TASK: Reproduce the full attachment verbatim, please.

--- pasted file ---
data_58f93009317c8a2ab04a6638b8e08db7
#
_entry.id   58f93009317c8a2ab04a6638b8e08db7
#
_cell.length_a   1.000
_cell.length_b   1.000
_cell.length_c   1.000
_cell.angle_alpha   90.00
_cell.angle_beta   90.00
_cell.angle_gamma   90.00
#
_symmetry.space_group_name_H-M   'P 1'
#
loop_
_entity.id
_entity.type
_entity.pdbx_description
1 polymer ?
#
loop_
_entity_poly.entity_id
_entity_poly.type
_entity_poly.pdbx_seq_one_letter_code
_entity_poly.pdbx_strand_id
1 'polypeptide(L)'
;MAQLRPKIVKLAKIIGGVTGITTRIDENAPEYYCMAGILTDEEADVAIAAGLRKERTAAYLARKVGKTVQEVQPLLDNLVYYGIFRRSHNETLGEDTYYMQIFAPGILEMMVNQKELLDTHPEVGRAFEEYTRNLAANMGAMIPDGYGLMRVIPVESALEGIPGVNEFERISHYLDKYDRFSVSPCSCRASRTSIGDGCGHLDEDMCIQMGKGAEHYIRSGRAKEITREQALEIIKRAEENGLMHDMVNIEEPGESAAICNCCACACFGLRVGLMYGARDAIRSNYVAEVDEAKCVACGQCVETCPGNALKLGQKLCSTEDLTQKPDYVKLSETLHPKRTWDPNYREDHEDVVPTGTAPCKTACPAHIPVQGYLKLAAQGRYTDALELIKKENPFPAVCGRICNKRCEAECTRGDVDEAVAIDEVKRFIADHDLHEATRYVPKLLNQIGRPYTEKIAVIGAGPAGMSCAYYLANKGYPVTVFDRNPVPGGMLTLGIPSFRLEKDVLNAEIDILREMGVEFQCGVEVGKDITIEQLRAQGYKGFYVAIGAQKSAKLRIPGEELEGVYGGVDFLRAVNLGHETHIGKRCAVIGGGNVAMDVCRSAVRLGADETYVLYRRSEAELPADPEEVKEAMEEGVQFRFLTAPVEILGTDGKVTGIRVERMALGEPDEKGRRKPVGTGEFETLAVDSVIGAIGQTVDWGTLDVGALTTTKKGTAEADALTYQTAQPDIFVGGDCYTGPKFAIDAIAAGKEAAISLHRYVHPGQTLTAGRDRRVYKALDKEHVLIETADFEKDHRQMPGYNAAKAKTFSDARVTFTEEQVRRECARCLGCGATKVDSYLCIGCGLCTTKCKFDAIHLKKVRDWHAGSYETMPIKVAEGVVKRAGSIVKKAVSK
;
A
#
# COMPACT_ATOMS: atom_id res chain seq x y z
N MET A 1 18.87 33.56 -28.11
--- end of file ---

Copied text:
data_58f93009317c8a2ab04a6638b8e08db7
#
_entry.id   58f93009317c8a2ab04a6638b8e08db7
#
_cell.length_a   1.000
_cell.length_b   1.000
_cell.length_c   1.000
_cell.angle_alpha   90.00
_cell.angle_beta   90.00
_cell.angle_gamma   90.00
#
_symmetry.space_group_name_H-M   'P 1'
#
loop_
_entity.id
_entity.type
_entity.pdbx_description
1 polymer ?
#
loop_
_entity_poly.entity_id
_entity_poly.type
_entity_poly.pdbx_seq_one_letter_code
_entity_poly.pdbx_strand_id
1 'polypeptide(L)'
;MAQLRPKIVKLAKIIGGVTGITTRIDENAPEYYCMAGILTDEEADVAIAAGLRKERTAAYLARKVGKTVQEVQPLLDNLVYYGIFRRSHNETLGEDTYYMQIFAPGILEMMVNQKELLDTHPEVGRAFEEYTRNLAANMGAMIPDGYGLMRVIPVESALEGIPGVNEFERISHYLDKYDRFSVSPCSCRASRTSIGDGCGHLDEDMCIQMGKGAEHYIRSGRAKEITREQALEIIKRAEENGLMHDMVNIEEPGESAAICNCCACACFGLRVGLMYGARDAIRSNYVAEVDEAKCVACGQCVETCPGNALKLGQKLCSTEDLTQKPDYVKLSETLHPKRTWDPNYREDHEDVVPTGTAPCKTACPAHIPVQGYLKLAAQGRYTDALELIKKENPFPAVCGRICNKRCEAECTRGDVDEAVAIDEVKRFIADHDLHEATRYVPKLLNQIGRPYTEKIAVIGAGPAGMSCAYYLANKGYPVTVFDRNPVPGGMLTLGIPSFRLEKDVLNAEIDILREMGVEFQCGVEVGKDITIEQLRAQGYKGFYVAIGAQKSAKLRIPGEELEGVYGGVDFLRAVNLGHETHIGKRCAVIGGGNVAMDVCRSAVRLGADETYVLYRRSEAELPADPEEVKEAMEEGVQFRFLTAPVEILGTDGKVTGIRVERMALGEPDEKGRRKPVGTGEFETLAVDSVIGAIGQTVDWGTLDVGALTTTKKGTAEADALTYQTAQPDIFVGGDCYTGPKFAIDAIAAGKEAAISLHRYVHPGQTLTAGRDRRVYKALDKEHVLIETADFEKDHRQMPGYNAAKAKTFSDARVTFTEEQVRRECARCLGCGATKVDSYLCIGCGLCTTKCKFDAIHLKKVRDWHAGSYETMPIKVAEGVVKRAGSIVKKAVSK
;
A
#
# COMPACT_ATOMS: atom_id res chain seq x y z
N MET A 1 18.87 33.56 -28.11